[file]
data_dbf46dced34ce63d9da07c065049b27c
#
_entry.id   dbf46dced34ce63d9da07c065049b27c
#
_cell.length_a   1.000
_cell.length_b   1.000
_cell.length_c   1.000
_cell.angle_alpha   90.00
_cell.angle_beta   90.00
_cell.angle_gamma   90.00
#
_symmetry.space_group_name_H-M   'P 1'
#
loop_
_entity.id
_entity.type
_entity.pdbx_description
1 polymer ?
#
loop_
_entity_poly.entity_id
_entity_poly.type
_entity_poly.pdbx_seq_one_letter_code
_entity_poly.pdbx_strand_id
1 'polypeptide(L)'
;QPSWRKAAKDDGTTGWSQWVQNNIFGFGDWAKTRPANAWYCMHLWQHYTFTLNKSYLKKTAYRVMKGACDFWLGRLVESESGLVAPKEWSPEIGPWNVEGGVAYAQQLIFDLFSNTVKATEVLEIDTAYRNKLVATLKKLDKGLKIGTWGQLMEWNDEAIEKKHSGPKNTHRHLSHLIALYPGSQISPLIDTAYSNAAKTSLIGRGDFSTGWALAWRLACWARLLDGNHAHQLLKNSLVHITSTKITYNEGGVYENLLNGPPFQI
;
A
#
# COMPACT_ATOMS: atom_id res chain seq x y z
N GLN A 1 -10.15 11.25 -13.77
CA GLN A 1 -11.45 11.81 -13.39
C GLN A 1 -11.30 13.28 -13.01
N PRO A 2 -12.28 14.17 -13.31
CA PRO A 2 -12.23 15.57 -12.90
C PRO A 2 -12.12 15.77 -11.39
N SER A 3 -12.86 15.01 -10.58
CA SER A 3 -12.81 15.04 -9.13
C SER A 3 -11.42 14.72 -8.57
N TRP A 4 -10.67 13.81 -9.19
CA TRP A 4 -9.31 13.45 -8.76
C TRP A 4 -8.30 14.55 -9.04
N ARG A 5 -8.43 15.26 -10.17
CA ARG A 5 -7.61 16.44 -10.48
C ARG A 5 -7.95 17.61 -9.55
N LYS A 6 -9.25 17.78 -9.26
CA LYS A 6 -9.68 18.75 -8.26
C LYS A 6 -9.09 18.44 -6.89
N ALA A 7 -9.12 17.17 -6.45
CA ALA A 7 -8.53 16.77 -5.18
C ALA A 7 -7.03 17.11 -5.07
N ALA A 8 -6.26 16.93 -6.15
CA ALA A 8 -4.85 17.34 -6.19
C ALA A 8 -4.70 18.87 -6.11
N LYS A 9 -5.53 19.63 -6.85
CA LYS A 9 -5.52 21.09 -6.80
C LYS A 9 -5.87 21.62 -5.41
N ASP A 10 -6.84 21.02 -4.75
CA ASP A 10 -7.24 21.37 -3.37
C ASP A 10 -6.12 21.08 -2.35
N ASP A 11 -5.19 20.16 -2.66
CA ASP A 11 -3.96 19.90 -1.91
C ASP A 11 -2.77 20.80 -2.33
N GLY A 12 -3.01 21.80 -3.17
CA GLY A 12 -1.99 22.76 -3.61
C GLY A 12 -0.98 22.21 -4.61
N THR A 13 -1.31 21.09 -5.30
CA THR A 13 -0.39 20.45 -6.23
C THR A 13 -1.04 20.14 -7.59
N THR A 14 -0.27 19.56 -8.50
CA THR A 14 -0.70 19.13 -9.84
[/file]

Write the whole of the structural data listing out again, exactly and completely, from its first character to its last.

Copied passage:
data_dbf46dced34ce63d9da07c065049b27c
#
_entry.id   dbf46dced34ce63d9da07c065049b27c
#
_cell.length_a   1.000
_cell.length_b   1.000
_cell.length_c   1.000
_cell.angle_alpha   90.00
_cell.angle_beta   90.00
_cell.angle_gamma   90.00
#
_symmetry.space_group_name_H-M   'P 1'
#
loop_
_entity.id
_entity.type
_entity.pdbx_description
1 polymer ?
#
loop_
_entity_poly.entity_id
_entity_poly.type
_entity_poly.pdbx_seq_one_letter_code
_entity_poly.pdbx_strand_id
1 'polypeptide(L)'
;QPSWRKAAKDDGTTGWSQWVQNNIFGFGDWAKTRPANAWYCMHLWQHYTFTLNKSYLKKTAYRVMKGACDFWLGRLVESESGLVAPKEWSPEIGPWNVEGGVAYAQQLIFDLFSNTVKATEVLEIDTAYRNKLVATLKKLDKGLKIGTWGQLMEWNDEAIEKKHSGPKNTHRHLSHLIALYPGSQISPLIDTAYSNAAKTSLIGRGDFSTGWALAWRLACWARLLDGNHAHQLLKNSLVHITSTKITYNEGGVYENLLNGPPFQI
;
A
#
# COMPACT_ATOMS: atom_id res chain seq x y z
N GLN A 1 -10.15 11.25 -13.77
CA GLN A 1 -11.45 11.81 -13.39
C GLN A 1 -11.30 13.28 -13.01
N PRO A 2 -12.28 14.17 -13.31
CA PRO A 2 -12.23 15.57 -12.90
C PRO A 2 -12.12 15.77 -11.39
N SER A 3 -12.86 15.01 -10.58
CA SER A 3 -12.81 15.04 -9.13
C SER A 3 -11.42 14.72 -8.57
N TRP A 4 -10.67 13.81 -9.19
CA TRP A 4 -9.31 13.45 -8.76
C TRP A 4 -8.30 14.55 -9.04
N ARG A 5 -8.43 15.26 -10.17
CA ARG A 5 -7.61 16.44 -10.48
C ARG A 5 -7.95 17.61 -9.55
N LYS A 6 -9.25 17.78 -9.26
CA LYS A 6 -9.68 18.75 -8.26
C LYS A 6 -9.09 18.44 -6.89
N ALA A 7 -9.12 17.17 -6.45
CA ALA A 7 -8.53 16.77 -5.18
C ALA A 7 -7.03 17.11 -5.07
N ALA A 8 -6.26 16.93 -6.15
CA ALA A 8 -4.85 17.34 -6.19
C ALA A 8 -4.70 18.87 -6.11
N LYS A 9 -5.53 19.63 -6.85
CA LYS A 9 -5.52 21.09 -6.80
C LYS A 9 -5.87 21.62 -5.41
N ASP A 10 -6.84 21.02 -4.75
CA ASP A 10 -7.24 21.37 -3.37
C ASP A 10 -6.12 21.08 -2.35
N ASP A 11 -5.19 20.16 -2.66
CA ASP A 11 -3.96 19.90 -1.91
C ASP A 11 -2.77 20.80 -2.33
N GLY A 12 -3.01 21.80 -3.17
CA GLY A 12 -1.99 22.76 -3.61
C GLY A 12 -0.98 22.21 -4.61
N THR A 13 -1.31 21.09 -5.30
CA THR A 13 -0.39 20.45 -6.23
C THR A 13 -1.04 20.14 -7.59
N THR A 14 -0.27 19.56 -8.50
CA THR A 14 -0.70 19.13 -9.84